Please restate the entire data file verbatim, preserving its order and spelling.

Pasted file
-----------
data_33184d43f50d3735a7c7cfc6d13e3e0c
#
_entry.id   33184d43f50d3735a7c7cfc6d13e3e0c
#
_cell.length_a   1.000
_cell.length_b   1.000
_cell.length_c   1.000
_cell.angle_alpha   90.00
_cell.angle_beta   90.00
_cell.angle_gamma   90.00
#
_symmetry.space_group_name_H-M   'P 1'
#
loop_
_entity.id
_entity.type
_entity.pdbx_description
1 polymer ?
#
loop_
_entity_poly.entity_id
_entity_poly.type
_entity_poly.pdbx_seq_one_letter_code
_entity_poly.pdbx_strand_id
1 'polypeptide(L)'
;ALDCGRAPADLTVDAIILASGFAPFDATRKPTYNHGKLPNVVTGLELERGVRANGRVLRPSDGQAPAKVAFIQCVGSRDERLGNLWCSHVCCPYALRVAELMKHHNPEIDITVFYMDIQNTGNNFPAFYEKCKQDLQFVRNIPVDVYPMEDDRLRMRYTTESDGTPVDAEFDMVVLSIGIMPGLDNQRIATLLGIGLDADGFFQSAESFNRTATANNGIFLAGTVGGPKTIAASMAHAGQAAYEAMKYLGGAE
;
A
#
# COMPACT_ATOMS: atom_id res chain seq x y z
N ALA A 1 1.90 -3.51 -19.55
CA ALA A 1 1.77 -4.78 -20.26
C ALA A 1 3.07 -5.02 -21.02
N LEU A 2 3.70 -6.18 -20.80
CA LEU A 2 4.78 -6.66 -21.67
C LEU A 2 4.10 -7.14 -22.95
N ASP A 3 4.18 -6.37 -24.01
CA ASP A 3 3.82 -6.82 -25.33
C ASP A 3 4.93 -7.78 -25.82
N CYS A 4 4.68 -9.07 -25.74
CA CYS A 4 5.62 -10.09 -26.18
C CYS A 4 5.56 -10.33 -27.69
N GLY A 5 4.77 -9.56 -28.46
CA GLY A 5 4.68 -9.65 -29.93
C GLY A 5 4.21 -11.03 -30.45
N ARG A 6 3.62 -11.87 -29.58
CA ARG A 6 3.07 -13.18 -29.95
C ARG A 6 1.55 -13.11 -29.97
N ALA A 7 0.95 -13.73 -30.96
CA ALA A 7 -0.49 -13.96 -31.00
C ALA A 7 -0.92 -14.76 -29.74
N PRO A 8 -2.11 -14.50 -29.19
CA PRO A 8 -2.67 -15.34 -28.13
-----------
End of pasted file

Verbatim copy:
data_33184d43f50d3735a7c7cfc6d13e3e0c
#
_entry.id   33184d43f50d3735a7c7cfc6d13e3e0c
#
_cell.length_a   1.000
_cell.length_b   1.000
_cell.length_c   1.000
_cell.angle_alpha   90.00
_cell.angle_beta   90.00
_cell.angle_gamma   90.00
#
_symmetry.space_group_name_H-M   'P 1'
#
loop_
_entity.id
_entity.type
_entity.pdbx_description
1 polymer ?
#
loop_
_entity_poly.entity_id
_entity_poly.type
_entity_poly.pdbx_seq_one_letter_code
_entity_poly.pdbx_strand_id
1 'polypeptide(L)'
;ALDCGRAPADLTVDAIILASGFAPFDATRKPTYNHGKLPNVVTGLELERGVRANGRVLRPSDGQAPAKVAFIQCVGSRDERLGNLWCSHVCCPYALRVAELMKHHNPEIDITVFYMDIQNTGNNFPAFYEKCKQDLQFVRNIPVDVYPMEDDRLRMRYTTESDGTPVDAEFDMVVLSIGIMPGLDNQRIATLLGIGLDADGFFQSAESFNRTATANNGIFLAGTVGGPKTIAASMAHAGQAAYEAMKYLGGAE
;
A
#
# COMPACT_ATOMS: atom_id res chain seq x y z
N ALA A 1 1.90 -3.51 -19.55
CA ALA A 1 1.77 -4.78 -20.26
C ALA A 1 3.07 -5.02 -21.02
N LEU A 2 3.70 -6.18 -20.80
CA LEU A 2 4.78 -6.66 -21.67
C LEU A 2 4.10 -7.14 -22.95
N ASP A 3 4.18 -6.37 -24.01
CA ASP A 3 3.82 -6.82 -25.33
C ASP A 3 4.93 -7.78 -25.82
N CYS A 4 4.68 -9.07 -25.74
CA CYS A 4 5.62 -10.09 -26.18
C CYS A 4 5.56 -10.33 -27.69
N GLY A 5 4.77 -9.56 -28.46
CA GLY A 5 4.68 -9.65 -29.93
C GLY A 5 4.21 -11.03 -30.45
N ARG A 6 3.62 -11.87 -29.58
CA ARG A 6 3.07 -13.18 -29.95
C ARG A 6 1.55 -13.11 -29.97
N ALA A 7 0.95 -13.73 -30.96
CA ALA A 7 -0.49 -13.96 -31.00
C ALA A 7 -0.92 -14.76 -29.74
N PRO A 8 -2.11 -14.50 -29.19
CA PRO A 8 -2.67 -15.34 -28.13